Puppy's Place in the Family
The reason dogs are such good pets and fit so well into human society is that they are social animals by nature. Their greatest psychological need is to be part of a group. Whether it's a family of just you and puppy, or a boisterous household full of children and pets, in order to be happy your new puppy must feel secure about her place in the group. If you watch puppies at play, you will see a lot of growling and tussling. There is more to this play fighting than meets the eye. Those little guys are already deciding who is going to be "top dog". Whether you realize it or not, something very much like this play fighting is happening at home between your puppy and the rest of the family. To be confident and secure puppies absolutely need a master they can depend on. For your dog to have a happy life and be a pleasure to own, at least one person in the family must become the "master". Dogs have no mental concept of "friends and equals". Somebody has to be the boss. Assertive puppies will grow up trying to be boss, which won't make either one of you happy. A submissive puppy may spend its entire life fretting and worrying, never sure what is expected. Everything usually works out just fine automatically, puppies find their place in the family without much trouble and everyone is happy with the arrangement.
If, on the other hand, you have a strongly assertive or unusually submissive pet there are some things you should keep in mind:
Working with an Assertive Puppy
Assertive puppies tend to immediately investigate new people and objects. They are quick to begin play fighting activities with people. When they want to be fed or other attention, they are insistent and demanding. These puppies fall easily into the role of family protector because they think the people belong to them. This is well and good, but because dogs cannot really understand human society, there is soon trouble. They may try to defend you from everyone, and biting the UPS man because he invades your yard and that is not OK. Biting the children and that is also not OK. The most serious problems happen when grandchildren are involved. Perceived either as an outside threat or a competitor, it is not unusual for grandchildren to be badly injured by big assertive dogs. The training techniques used to establish your teacher-learner relationship are especially important. Remember that your dog will be much happier in the long run if he earns praise and pleasure by obeying you, not by demanding it. It is especially important for you to be master. Do not allow your dog to nip or bite at you in a friendly way. Do not stimulate your puppy by waving your arms and acting excited or by playing tug of war. Do not become what your puppy perceives to be an equal and competitive playmate.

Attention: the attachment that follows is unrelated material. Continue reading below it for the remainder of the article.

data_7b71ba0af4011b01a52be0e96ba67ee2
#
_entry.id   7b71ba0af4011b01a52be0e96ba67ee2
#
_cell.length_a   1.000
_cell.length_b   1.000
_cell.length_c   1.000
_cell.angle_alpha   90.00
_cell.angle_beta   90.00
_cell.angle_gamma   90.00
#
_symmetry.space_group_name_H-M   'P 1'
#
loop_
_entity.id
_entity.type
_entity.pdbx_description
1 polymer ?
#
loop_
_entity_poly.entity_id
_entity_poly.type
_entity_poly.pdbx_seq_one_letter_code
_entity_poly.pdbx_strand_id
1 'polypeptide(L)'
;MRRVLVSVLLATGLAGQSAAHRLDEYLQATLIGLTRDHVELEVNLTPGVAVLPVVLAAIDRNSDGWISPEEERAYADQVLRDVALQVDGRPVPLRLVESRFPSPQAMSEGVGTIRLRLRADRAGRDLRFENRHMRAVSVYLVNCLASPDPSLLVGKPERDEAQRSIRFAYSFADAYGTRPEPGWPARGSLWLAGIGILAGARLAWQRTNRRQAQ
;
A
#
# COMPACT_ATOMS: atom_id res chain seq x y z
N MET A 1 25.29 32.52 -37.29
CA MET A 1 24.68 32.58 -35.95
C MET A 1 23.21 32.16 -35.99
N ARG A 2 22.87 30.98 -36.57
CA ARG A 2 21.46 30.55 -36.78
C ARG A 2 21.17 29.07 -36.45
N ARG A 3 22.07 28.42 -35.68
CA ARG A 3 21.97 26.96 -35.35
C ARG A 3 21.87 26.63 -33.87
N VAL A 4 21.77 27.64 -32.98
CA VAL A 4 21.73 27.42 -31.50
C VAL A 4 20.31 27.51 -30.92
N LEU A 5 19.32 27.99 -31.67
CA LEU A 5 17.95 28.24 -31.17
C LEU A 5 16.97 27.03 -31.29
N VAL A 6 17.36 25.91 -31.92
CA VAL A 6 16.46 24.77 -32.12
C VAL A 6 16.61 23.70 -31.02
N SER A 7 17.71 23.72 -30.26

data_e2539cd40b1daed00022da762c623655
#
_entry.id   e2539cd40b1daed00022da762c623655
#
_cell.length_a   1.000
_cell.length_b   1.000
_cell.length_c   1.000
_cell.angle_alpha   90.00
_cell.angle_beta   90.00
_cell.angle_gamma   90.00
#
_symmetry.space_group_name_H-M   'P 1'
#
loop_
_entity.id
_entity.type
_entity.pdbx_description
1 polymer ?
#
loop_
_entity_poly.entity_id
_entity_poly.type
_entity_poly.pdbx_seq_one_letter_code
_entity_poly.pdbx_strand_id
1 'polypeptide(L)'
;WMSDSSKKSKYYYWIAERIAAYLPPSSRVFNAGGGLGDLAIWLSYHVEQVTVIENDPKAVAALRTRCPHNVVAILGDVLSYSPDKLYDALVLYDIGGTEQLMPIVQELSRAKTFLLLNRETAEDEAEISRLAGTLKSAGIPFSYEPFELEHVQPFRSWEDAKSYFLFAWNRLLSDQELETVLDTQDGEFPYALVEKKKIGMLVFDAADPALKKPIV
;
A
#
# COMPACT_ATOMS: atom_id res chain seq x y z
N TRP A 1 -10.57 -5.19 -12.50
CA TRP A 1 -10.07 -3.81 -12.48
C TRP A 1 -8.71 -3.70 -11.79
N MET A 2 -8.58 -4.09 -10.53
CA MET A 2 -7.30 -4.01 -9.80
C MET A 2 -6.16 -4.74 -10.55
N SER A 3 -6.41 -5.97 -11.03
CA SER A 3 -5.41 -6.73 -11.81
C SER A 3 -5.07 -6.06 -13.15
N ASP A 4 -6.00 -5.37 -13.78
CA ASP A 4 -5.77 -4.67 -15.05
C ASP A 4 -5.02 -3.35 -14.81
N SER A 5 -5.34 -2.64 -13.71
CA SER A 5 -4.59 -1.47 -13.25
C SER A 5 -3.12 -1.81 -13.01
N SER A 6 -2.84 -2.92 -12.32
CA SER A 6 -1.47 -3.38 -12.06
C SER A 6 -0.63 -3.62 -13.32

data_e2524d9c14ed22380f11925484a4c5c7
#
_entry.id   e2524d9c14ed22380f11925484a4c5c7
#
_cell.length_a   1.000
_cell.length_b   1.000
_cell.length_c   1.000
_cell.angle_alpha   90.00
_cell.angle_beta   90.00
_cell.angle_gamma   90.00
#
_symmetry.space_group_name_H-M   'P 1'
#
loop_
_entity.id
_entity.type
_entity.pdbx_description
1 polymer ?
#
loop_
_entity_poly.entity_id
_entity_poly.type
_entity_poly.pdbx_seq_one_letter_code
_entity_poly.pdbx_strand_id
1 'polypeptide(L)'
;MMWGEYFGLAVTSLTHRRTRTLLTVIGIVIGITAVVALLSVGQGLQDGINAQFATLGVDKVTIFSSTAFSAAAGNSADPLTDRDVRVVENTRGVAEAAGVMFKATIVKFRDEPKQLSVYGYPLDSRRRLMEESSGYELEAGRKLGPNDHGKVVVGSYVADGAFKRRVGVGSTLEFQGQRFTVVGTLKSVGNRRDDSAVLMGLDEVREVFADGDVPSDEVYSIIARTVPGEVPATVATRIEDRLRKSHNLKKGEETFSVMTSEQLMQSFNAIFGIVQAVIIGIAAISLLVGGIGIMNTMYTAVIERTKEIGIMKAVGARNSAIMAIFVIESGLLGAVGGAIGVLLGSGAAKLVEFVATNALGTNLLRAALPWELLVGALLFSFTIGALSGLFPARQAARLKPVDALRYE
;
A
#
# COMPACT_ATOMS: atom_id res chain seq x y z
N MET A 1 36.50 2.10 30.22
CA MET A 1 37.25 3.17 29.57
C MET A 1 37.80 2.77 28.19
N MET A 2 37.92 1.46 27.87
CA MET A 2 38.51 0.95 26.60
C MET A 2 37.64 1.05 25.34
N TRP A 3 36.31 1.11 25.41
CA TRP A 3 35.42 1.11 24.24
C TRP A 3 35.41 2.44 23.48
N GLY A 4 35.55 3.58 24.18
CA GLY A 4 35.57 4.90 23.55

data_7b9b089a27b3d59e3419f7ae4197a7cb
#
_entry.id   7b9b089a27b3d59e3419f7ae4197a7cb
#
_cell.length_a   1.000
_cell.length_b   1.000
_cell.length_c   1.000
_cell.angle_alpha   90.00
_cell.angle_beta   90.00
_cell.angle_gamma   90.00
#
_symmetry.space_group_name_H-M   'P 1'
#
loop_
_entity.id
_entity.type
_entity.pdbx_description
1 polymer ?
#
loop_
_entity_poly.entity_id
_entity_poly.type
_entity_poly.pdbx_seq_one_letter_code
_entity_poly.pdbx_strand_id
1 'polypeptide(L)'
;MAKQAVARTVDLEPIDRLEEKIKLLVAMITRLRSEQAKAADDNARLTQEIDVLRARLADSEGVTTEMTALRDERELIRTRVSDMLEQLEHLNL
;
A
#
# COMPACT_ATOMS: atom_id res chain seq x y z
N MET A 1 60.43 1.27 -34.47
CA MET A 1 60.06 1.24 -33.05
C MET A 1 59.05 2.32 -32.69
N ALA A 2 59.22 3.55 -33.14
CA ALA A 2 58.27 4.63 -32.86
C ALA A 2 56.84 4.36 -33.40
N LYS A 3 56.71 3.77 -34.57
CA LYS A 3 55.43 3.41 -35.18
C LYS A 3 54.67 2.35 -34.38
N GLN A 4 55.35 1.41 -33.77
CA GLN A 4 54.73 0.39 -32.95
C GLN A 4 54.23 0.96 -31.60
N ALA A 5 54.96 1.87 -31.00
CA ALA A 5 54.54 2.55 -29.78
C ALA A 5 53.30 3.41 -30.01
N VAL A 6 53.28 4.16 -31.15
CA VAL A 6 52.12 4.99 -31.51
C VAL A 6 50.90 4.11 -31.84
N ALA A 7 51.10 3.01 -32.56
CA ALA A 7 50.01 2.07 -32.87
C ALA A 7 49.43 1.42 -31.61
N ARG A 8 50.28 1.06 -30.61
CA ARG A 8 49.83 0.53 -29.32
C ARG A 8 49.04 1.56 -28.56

Working with a Submissive Puppy
Submissive puppies tend to "shy away" from new people or things, either by lying down or actually running away. It is normal for most puppies to be slightly submissive. They wish for nothing more than to please you, which makes them easy to train. Teach shy puppies things they can do that will earn your calm, reassuring praise. Try to provide a peaceful environment and a dependable schedule that includes exercise, a daily obedience session, and reliable feeding times.
Most puppies and young dogs have a tendency to urinate in response to new situations, when meeting a stranger, or even when their owners come home and greet them excitedly. This is a sign that your puppy is uncertain about what is expected. Never scold when this happens. Puppy is already trying hard to please. Calmly reassure, ignoring the urination. Clean up later, in private.
If puppies don't know what is expected of them, particularly if they are beginning to believe that people are supposed to do what dogs tell them to do, they may react inappropriately to strangers. The puppy is afraid, but psychologically unable to be completely submissive. They usually show signs of fear and try to run away from a threatening situation, but when escape is prevented, they bite. It happens when children insist on petting a frightened dog, and happens at the veterinarian's office. These puppies need the firm leadership and reassurance best achieved through obedience training.
It is natural for puppies to chew, that's one of the ways they explore and learn. Try to keep valuable objects that are chew-able safely out of reach and provide a satisfactory alternative like a Nylabone chew toy. Destructive chewing is merely a way to work off excitement and relieve frustration, not an insidious plan to get even with you. Help encourage your puppy to be calm. Be easygoing. Don't encourage tug of war or play that involves chewing and biting. When you leave home for the day, don't make it into a big deal for the dog. By showing lots of emotion of any sort: whether your making threats or acting excited to see them, it doesn't matter, you build up emotional stress. This is often vented in destructive chewing. Your last three or four minutes at home should be spent calmly reading or sitting. Then get up and leave, ignoring your puppy completely--don't even say goodbye. Arrive home the same way. Ignore your puppy at first and avoid the area where things are most likely to have been chewed. If things are a mess when you get home, don't let your puppy know you care. Behave calmly. Clean up later when your puppy isn't watching. Do not build up more stress by scolding, that just makes things worse. Again, work on teaching simple obedience and building the teacher-learner relationship. Puppies need a calm, dependable master.